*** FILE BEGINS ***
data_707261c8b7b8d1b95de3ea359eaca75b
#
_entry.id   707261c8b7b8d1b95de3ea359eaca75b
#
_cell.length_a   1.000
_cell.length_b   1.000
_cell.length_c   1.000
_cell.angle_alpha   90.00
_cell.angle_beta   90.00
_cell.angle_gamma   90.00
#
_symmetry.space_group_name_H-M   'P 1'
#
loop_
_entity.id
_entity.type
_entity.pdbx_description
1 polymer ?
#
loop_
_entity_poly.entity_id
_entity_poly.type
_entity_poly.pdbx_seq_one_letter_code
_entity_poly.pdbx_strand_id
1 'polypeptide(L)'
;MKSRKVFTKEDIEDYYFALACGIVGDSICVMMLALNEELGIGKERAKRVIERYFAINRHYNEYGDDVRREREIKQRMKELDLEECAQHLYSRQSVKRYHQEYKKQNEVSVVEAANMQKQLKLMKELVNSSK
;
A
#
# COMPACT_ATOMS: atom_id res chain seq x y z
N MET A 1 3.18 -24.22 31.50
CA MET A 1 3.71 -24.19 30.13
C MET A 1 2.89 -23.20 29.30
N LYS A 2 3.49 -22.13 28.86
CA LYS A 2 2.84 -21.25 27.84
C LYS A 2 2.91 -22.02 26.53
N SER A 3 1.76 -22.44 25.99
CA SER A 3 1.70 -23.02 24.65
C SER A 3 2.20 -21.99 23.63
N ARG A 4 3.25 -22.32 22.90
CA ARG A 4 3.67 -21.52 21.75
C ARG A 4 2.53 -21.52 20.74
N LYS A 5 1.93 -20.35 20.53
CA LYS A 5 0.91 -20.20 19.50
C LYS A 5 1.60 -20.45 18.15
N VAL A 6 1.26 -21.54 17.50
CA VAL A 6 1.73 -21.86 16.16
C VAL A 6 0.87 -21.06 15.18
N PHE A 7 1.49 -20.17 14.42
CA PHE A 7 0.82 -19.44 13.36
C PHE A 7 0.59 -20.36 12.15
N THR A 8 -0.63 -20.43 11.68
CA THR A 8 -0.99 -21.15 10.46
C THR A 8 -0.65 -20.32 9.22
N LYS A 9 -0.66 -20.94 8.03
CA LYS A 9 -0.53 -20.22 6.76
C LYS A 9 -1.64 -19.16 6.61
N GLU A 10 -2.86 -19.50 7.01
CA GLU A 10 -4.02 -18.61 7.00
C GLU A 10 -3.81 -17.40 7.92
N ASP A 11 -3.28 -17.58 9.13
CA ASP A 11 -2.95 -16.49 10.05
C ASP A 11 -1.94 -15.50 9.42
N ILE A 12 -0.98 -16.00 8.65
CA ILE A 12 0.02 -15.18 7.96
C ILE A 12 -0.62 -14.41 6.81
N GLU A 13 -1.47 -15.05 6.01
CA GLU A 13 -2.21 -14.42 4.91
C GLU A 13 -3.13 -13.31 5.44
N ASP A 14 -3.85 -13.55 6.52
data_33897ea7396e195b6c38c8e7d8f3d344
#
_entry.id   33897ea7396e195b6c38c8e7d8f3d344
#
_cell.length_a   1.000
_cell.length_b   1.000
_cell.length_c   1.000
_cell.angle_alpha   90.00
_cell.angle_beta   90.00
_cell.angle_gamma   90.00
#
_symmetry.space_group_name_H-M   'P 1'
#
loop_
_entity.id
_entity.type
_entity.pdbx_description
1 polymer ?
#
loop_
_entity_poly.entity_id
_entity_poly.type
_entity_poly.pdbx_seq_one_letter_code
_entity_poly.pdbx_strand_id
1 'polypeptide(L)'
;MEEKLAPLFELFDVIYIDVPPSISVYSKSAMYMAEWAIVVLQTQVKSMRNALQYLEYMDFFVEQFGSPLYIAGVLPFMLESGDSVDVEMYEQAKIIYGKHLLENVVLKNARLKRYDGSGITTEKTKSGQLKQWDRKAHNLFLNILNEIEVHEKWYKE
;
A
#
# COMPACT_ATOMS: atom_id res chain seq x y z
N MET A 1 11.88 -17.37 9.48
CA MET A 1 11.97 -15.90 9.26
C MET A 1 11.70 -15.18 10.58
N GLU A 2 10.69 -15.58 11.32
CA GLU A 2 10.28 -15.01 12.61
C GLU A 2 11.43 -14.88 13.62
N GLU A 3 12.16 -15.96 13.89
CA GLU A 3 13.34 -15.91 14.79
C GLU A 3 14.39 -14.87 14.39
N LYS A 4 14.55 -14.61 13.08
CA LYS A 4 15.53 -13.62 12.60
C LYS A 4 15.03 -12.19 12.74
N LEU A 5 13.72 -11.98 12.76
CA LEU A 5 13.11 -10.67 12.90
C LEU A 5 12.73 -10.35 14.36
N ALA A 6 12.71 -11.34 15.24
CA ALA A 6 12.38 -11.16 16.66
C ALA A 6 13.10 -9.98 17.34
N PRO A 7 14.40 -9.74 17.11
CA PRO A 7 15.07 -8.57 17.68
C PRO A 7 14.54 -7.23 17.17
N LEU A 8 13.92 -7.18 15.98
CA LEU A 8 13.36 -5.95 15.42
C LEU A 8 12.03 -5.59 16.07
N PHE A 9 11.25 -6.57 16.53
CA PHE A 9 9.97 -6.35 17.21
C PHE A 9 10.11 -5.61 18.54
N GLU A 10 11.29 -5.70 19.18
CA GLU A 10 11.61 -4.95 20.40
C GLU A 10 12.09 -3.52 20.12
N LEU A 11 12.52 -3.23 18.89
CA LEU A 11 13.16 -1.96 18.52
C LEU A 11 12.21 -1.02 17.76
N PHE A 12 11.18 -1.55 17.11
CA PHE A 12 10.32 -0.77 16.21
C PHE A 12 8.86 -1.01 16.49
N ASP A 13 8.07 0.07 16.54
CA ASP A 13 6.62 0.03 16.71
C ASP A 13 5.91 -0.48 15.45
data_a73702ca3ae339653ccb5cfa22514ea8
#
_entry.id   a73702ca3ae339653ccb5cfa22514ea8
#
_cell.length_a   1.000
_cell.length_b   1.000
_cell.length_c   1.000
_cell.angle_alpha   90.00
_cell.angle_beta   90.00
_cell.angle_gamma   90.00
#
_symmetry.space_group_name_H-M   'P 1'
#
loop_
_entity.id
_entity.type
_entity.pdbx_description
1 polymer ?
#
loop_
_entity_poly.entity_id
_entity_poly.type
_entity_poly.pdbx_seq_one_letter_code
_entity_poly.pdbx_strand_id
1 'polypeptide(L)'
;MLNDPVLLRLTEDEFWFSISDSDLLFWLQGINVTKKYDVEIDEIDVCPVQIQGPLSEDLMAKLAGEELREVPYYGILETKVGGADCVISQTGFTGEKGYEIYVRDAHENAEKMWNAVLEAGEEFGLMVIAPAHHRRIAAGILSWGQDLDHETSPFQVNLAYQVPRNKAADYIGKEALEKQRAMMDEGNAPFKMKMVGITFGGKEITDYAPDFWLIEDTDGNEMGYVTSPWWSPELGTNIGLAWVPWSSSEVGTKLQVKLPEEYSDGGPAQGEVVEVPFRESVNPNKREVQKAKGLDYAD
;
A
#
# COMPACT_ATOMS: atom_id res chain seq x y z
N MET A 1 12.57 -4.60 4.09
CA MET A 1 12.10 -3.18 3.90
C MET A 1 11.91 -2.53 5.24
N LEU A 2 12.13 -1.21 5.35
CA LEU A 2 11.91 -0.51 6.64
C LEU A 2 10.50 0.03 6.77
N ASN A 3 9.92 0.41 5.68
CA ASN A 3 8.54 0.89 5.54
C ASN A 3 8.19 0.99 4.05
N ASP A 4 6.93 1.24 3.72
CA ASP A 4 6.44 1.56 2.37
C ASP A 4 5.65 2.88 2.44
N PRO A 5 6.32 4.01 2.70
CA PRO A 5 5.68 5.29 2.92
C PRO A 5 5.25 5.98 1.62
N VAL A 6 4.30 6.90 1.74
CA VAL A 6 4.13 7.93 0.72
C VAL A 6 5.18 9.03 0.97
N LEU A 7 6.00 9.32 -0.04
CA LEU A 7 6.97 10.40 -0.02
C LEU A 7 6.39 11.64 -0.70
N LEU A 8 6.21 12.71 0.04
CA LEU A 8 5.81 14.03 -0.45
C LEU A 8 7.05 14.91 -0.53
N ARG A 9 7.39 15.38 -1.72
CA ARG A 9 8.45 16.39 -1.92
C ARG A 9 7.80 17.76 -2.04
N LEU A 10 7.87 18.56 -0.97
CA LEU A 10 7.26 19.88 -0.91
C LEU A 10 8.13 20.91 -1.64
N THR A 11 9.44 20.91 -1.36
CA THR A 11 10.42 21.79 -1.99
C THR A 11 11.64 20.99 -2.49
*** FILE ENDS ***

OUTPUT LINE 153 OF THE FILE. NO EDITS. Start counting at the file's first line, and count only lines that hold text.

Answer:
loop_